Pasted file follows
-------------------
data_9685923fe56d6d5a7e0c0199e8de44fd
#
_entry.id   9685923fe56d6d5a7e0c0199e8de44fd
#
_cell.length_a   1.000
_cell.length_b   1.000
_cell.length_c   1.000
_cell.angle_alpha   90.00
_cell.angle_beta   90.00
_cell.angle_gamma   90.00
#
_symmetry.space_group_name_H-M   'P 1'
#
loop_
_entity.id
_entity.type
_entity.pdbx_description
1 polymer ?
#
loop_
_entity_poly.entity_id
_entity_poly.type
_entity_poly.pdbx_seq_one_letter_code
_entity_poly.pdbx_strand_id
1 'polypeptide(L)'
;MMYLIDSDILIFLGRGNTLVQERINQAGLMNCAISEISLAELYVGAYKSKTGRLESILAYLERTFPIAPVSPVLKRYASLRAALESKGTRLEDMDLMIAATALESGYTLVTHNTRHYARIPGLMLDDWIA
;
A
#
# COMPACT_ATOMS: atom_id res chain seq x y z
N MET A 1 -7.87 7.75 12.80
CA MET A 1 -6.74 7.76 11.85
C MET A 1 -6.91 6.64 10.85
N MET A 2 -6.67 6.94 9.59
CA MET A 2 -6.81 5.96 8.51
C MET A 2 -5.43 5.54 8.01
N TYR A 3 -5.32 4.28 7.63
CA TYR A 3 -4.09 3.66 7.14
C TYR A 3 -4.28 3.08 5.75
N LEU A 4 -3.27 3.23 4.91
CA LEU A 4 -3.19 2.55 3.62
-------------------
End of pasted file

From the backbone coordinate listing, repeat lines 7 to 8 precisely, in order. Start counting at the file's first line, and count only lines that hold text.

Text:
_cell.length_c   1.000
_cell.angle_alpha   90.00